It’s also been a very powerful way of teaching journalists about the value of social media. They get to experience its power in real time as they participate in the liveblog. And readers stay on liveblogs for an hour or two, rather than the minute or two for a traditional article.

Local councillors are now tweeting from council meetings, and they can aggregate that with reporters’ tweets to create local democracy liveblogging. Some resistance from councillors, but generally they’ve had enthusiasm. They go to more council meetings than they used to – and get more stories. It’s become accepted practice for all reporters to report everything live, and then develop it for print. (he should be prouder of how deeply they’ve integrated liveblogging rather than how “early” they way. Better not earlier…)

It has made their coverage of local politics better than ever.

Anna Doble, social media producer, Channel 4 news

Anna Doble

Finds it hilarious that people link liveblogging with the death of journalism – it’s clearly not. Their liveblogging allows them to bring live reaction, and insights into how the programme is developing throughout the day. “shows we are really busy from early doors”. The budget liveblog had a panel of real people to join in with them, not just the normal suspects. Gave it an extra dimension.

Mantra: a touch of mischief

It gives correspondents a new point of contact with the audience they’ve never had. They can share video far earlier than they normally do. Let’s use the broadcast skill they have around them. Loads more footage than they can use in the bulletins – so use it in the liveblogs.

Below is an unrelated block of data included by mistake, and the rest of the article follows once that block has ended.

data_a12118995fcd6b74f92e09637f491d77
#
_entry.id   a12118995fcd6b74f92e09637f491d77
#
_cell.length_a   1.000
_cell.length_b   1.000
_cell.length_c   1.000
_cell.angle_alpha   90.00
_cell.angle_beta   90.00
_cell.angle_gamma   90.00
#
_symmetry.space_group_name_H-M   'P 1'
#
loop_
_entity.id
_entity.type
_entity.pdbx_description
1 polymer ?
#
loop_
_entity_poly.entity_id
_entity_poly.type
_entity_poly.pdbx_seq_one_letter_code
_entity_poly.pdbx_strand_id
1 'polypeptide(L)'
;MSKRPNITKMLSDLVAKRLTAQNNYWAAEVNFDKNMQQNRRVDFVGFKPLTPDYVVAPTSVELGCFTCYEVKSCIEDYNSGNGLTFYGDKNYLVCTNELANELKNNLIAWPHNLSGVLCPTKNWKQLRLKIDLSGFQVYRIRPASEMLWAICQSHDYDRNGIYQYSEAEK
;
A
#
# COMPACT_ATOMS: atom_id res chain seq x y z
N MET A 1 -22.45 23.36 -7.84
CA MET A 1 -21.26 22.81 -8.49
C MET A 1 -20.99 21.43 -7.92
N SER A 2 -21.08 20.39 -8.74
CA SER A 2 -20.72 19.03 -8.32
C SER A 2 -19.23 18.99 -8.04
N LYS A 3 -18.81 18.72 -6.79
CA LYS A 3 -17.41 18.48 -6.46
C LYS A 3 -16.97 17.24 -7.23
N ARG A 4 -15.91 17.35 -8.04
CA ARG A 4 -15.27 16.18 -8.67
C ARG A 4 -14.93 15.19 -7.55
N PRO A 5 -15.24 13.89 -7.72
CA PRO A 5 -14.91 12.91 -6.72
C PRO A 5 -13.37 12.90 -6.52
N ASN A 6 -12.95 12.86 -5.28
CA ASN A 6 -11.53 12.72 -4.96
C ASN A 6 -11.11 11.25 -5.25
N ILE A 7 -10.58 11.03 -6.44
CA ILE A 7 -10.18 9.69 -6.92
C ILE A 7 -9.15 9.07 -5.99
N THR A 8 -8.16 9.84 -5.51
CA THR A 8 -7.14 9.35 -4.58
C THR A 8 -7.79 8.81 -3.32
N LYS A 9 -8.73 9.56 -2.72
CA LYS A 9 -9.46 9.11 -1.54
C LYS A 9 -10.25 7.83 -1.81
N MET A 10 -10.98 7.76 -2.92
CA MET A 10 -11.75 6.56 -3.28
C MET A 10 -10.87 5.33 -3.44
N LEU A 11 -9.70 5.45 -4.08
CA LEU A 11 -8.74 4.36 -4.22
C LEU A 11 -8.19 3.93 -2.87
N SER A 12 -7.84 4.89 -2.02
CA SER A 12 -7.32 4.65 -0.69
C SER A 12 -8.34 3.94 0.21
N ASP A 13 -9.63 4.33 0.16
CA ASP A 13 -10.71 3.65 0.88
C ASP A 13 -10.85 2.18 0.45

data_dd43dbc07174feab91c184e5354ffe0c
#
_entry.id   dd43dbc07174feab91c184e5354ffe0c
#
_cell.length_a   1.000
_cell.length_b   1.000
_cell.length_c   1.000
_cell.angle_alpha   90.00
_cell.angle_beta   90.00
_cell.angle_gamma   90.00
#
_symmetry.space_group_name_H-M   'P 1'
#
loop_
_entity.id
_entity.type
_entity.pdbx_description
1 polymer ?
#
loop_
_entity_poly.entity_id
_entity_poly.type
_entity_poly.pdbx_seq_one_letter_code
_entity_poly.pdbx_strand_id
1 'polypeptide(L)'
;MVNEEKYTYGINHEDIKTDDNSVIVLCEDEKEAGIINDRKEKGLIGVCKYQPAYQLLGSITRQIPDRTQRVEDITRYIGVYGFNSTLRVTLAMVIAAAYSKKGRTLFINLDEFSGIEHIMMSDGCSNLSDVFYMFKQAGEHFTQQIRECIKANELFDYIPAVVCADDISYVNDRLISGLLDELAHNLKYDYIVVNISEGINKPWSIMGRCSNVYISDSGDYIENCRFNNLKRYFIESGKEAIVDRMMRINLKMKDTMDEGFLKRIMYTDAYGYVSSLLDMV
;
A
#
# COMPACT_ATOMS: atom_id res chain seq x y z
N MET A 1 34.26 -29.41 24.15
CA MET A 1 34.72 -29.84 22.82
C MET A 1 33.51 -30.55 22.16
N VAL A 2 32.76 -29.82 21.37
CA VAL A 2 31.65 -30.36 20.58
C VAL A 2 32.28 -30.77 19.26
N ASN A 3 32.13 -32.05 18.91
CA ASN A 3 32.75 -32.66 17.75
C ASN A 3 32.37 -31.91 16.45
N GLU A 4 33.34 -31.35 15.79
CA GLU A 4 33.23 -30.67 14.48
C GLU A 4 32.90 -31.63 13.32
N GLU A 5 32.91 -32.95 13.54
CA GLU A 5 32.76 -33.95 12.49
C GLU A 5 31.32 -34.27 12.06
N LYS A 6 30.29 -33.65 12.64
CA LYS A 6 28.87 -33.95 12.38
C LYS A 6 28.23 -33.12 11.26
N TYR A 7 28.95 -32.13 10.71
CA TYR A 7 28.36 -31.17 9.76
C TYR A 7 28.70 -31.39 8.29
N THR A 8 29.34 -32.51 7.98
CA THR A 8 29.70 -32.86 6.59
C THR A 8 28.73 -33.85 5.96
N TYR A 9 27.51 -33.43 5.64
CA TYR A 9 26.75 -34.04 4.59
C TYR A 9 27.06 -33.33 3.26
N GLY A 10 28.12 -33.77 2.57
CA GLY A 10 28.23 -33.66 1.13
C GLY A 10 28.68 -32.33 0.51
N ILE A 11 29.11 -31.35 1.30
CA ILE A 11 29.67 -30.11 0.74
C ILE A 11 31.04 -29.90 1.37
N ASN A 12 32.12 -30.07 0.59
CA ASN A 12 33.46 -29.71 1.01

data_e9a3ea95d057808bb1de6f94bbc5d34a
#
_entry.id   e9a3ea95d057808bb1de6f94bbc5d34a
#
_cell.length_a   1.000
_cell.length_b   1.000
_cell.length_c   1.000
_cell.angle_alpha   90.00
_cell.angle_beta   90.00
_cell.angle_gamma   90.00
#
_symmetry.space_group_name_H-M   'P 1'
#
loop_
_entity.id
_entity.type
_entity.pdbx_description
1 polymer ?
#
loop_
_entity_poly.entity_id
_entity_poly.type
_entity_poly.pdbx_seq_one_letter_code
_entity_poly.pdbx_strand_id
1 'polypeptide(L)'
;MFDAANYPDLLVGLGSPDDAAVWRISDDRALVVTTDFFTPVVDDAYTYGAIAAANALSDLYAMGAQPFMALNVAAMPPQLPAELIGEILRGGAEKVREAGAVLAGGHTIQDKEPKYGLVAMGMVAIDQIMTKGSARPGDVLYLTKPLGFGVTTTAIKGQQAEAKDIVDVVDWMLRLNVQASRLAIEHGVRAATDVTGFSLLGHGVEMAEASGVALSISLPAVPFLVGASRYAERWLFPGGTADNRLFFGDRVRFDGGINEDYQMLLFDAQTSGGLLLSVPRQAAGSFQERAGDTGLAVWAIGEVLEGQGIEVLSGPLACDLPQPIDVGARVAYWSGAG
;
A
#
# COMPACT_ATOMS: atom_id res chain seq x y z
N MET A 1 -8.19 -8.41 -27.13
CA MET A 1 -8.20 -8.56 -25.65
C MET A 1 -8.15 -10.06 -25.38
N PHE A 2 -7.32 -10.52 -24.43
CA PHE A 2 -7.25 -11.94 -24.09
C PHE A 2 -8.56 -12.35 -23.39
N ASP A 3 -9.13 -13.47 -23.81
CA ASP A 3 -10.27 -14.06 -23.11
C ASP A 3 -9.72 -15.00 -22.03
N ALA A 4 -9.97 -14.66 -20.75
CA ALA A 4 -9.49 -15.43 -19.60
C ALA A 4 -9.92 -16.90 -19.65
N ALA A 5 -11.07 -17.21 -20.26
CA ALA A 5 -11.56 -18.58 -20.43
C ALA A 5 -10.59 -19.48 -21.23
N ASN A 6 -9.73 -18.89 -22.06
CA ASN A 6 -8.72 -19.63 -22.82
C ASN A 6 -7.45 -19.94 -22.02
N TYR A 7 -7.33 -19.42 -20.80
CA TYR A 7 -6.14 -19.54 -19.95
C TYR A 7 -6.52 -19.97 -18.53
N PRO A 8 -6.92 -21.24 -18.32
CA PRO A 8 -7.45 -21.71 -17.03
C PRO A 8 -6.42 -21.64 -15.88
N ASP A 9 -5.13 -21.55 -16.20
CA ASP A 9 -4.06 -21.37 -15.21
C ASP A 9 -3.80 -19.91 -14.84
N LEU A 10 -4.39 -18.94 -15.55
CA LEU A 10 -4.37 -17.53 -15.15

Very personality-driven. The anchors are the hub of the newsroom and there will be more of them within the blogs to come. Interviews, chats, etc. They have so much knowledge to share.

Q&A

Not entirely convinced by the link between talk radio call-ins. There’s only one basic similarity – user contribution. As Anna pointed out, call ins tend to be dominated by a few people, whereas liveblogs are potential way more open – and have the professional contributors.

Accuracy and verification issue raises its head yet again. Shouldn’t verification be inherent to any journalism process. Why do so many people assume that social media means throwing it out of the window? As Matt Wells replied, you being your same basic journalistic skills and value to liveblogging as you do anything else.

Matt Wells suggests that the journalist ability to filter and build a narrative from a stream of information is a key skill. Paul Gallagher suggests that guidelines should boil down to common sense and journalistic skepticism. Marcus Warren mentions that the ability to work sources applies just as much to Twitter. Alan Marshall highlight the ability to spot the key information from the wave of social media information that’s coming at you. Anna Doble suggests learning a foreign language and the ability to spot a story that isn’t being told is vital.

Liveblogging from court? One mistake away from them being banned in courts, says Gallagher. We’d like to cover them live, but you wouldn’t be able to have the audience interaction. Matt Wells doesn’t agree. They’ve liveblogged court – Ian Tomlinson inquest, for example. No unmoderated comments – too much chance of contempt (of court…). They were able to bring in experts to give background and context.

Platforms: Wells suggests that CoverItLive and ScribbleLive aren’t good for large volumes of comments, and for archiving. That’s why they use their own systems.